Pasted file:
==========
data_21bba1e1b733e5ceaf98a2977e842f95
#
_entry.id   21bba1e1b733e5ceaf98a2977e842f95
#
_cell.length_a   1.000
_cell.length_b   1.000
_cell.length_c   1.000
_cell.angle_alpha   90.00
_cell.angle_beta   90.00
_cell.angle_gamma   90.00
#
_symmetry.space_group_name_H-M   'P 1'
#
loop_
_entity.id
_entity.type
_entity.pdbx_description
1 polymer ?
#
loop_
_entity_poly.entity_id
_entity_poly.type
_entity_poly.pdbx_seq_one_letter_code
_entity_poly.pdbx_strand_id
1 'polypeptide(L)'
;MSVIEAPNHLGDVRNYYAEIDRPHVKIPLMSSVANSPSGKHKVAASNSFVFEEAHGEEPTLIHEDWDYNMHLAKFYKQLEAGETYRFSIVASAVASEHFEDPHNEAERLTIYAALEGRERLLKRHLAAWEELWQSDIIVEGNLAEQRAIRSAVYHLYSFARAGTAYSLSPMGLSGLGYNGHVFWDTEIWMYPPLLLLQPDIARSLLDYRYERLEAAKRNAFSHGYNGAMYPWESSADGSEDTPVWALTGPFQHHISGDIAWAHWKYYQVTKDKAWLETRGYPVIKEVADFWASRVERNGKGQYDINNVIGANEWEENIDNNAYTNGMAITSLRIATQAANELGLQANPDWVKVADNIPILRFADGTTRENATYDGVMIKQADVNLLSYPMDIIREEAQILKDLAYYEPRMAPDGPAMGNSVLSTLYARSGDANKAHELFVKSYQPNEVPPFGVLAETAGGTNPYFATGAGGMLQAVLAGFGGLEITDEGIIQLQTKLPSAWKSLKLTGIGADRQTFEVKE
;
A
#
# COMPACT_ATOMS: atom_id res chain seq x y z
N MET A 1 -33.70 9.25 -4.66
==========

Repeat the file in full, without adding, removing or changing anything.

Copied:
data_21bba1e1b733e5ceaf98a2977e842f95
#
_entry.id   21bba1e1b733e5ceaf98a2977e842f95
#
_cell.length_a   1.000
_cell.length_b   1.000
_cell.length_c   1.000
_cell.angle_alpha   90.00
_cell.angle_beta   90.00
_cell.angle_gamma   90.00
#
_symmetry.space_group_name_H-M   'P 1'
#
loop_
_entity.id
_entity.type
_entity.pdbx_description
1 polymer ?
#
loop_
_entity_poly.entity_id
_entity_poly.type
_entity_poly.pdbx_seq_one_letter_code
_entity_poly.pdbx_strand_id
1 'polypeptide(L)'
;MSVIEAPNHLGDVRNYYAEIDRPHVKIPLMSSVANSPSGKHKVAASNSFVFEEAHGEEPTLIHEDWDYNMHLAKFYKQLEAGETYRFSIVASAVASEHFEDPHNEAERLTIYAALEGRERLLKRHLAAWEELWQSDIIVEGNLAEQRAIRSAVYHLYSFARAGTAYSLSPMGLSGLGYNGHVFWDTEIWMYPPLLLLQPDIARSLLDYRYERLEAAKRNAFSHGYNGAMYPWESSADGSEDTPVWALTGPFQHHISGDIAWAHWKYYQVTKDKAWLETRGYPVIKEVADFWASRVERNGKGQYDINNVIGANEWEENIDNNAYTNGMAITSLRIATQAANELGLQANPDWVKVADNIPILRFADGTTRENATYDGVMIKQADVNLLSYPMDIIREEAQILKDLAYYEPRMAPDGPAMGNSVLSTLYARSGDANKAHELFVKSYQPNEVPPFGVLAETAGGTNPYFATGAGGMLQAVLAGFGGLEITDEGIIQLQTKLPSAWKSLKLTGIGADRQTFEVKE
;
A
#
# COMPACT_ATOMS: atom_id res chain seq x y z
N MET A 1 -33.70 9.25 -4.66